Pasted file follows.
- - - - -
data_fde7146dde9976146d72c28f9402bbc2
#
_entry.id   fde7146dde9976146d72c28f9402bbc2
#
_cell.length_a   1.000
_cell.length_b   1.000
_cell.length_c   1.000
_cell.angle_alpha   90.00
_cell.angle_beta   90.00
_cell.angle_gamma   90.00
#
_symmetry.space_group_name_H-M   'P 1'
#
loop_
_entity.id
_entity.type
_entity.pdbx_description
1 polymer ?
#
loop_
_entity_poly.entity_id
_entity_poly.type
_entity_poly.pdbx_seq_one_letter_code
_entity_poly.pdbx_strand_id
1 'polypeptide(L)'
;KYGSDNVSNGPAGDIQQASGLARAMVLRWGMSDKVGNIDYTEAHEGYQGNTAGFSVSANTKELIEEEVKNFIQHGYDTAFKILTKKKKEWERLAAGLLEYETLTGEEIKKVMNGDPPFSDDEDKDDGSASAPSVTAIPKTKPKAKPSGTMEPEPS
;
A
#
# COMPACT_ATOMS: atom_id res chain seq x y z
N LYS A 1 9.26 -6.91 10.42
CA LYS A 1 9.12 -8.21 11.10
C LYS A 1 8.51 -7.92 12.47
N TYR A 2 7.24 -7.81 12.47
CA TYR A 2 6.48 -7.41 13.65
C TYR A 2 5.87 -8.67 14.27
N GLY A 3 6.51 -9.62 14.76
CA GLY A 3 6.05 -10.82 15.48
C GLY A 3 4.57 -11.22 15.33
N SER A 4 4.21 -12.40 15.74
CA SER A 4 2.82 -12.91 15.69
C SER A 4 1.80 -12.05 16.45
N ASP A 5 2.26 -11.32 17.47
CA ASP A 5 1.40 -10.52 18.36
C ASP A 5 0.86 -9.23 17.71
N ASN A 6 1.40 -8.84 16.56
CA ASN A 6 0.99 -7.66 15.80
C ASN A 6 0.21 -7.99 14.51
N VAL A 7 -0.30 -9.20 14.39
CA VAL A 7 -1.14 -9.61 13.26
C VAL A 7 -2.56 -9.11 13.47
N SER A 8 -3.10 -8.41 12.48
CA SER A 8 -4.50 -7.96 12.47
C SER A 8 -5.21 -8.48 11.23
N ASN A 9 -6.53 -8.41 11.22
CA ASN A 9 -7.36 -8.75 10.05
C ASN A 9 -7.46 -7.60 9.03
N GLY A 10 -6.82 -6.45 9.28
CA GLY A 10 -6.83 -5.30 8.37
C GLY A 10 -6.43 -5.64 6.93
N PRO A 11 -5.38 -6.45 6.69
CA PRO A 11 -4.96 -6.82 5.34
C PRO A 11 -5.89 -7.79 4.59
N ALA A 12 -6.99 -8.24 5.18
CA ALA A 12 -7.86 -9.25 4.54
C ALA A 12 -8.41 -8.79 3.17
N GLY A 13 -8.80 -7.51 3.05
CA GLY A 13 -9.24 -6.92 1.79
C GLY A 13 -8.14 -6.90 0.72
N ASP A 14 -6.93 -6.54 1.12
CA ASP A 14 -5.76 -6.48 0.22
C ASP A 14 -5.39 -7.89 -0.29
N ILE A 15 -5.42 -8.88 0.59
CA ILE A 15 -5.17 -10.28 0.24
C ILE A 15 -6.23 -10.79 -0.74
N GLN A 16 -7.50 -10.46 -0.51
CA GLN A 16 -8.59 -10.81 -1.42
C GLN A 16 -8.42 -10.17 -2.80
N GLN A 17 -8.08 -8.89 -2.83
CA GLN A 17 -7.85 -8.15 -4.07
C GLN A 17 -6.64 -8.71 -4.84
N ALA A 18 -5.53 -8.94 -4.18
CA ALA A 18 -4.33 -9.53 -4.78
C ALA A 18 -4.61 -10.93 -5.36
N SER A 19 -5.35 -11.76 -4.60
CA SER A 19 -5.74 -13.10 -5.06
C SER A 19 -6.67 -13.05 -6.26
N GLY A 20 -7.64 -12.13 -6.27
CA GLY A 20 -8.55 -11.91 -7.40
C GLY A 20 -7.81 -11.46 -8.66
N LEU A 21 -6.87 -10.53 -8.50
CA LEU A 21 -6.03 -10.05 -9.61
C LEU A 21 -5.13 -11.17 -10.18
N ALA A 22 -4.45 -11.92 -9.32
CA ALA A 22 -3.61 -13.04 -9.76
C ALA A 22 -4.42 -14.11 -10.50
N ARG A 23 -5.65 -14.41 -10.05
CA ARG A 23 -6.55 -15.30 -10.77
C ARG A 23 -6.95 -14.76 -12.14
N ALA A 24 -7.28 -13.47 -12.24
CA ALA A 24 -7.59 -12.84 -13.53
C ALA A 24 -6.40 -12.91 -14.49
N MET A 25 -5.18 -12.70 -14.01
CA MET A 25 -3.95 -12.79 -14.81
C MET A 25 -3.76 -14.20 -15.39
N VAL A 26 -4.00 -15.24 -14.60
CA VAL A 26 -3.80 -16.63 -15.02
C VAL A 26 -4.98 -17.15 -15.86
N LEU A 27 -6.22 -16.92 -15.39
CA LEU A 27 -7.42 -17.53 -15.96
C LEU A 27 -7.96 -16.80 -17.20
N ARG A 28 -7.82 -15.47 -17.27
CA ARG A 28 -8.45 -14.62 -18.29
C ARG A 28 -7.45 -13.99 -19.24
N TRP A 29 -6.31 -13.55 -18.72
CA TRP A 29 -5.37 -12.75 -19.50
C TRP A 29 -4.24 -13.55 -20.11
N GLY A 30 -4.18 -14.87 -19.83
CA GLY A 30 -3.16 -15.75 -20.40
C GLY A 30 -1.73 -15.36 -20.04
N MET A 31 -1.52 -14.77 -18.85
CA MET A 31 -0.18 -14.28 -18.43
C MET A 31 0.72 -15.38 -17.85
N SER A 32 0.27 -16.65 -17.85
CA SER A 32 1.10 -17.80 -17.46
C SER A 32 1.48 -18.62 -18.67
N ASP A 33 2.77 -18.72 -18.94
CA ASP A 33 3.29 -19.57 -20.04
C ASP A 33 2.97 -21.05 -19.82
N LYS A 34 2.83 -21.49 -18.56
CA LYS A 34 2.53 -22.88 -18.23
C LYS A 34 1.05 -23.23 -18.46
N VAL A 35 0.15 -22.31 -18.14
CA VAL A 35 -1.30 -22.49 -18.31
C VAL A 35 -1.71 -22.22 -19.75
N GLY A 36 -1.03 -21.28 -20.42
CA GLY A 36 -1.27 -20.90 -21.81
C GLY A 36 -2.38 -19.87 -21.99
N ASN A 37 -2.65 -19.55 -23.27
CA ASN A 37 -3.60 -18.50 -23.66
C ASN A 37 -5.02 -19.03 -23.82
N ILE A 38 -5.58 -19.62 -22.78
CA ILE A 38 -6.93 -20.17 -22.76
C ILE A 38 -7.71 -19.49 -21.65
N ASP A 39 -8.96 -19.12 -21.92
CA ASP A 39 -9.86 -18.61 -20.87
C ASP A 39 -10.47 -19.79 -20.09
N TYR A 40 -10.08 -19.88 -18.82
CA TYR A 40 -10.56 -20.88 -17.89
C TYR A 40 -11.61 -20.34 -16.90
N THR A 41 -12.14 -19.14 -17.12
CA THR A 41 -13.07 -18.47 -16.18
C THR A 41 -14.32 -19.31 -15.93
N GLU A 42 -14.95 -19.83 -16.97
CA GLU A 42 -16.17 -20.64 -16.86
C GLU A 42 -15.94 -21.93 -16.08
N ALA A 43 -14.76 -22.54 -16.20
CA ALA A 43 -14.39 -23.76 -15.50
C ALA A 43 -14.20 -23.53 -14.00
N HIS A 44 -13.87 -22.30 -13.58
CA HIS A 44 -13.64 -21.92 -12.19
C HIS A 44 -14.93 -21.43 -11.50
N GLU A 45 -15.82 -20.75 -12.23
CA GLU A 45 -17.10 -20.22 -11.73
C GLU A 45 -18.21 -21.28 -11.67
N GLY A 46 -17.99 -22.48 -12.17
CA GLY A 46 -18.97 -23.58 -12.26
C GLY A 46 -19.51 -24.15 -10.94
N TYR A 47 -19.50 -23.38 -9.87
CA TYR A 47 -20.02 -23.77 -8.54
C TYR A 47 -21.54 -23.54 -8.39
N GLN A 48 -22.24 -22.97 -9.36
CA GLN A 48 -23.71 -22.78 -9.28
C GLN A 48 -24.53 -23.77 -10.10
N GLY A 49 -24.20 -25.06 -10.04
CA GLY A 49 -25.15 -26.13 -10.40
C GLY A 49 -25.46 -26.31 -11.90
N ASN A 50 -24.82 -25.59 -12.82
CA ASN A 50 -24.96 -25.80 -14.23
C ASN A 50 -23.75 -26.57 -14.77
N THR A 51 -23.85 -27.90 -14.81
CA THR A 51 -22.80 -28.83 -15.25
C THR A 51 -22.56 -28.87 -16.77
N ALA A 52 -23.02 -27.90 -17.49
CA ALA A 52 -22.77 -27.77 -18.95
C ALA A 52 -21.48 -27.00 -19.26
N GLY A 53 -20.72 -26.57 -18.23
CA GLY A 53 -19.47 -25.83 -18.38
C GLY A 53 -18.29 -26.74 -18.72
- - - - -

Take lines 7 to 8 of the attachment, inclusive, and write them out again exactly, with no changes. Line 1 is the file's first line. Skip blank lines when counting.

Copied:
_cell.length_c   1.000
_cell.angle_alpha   90.00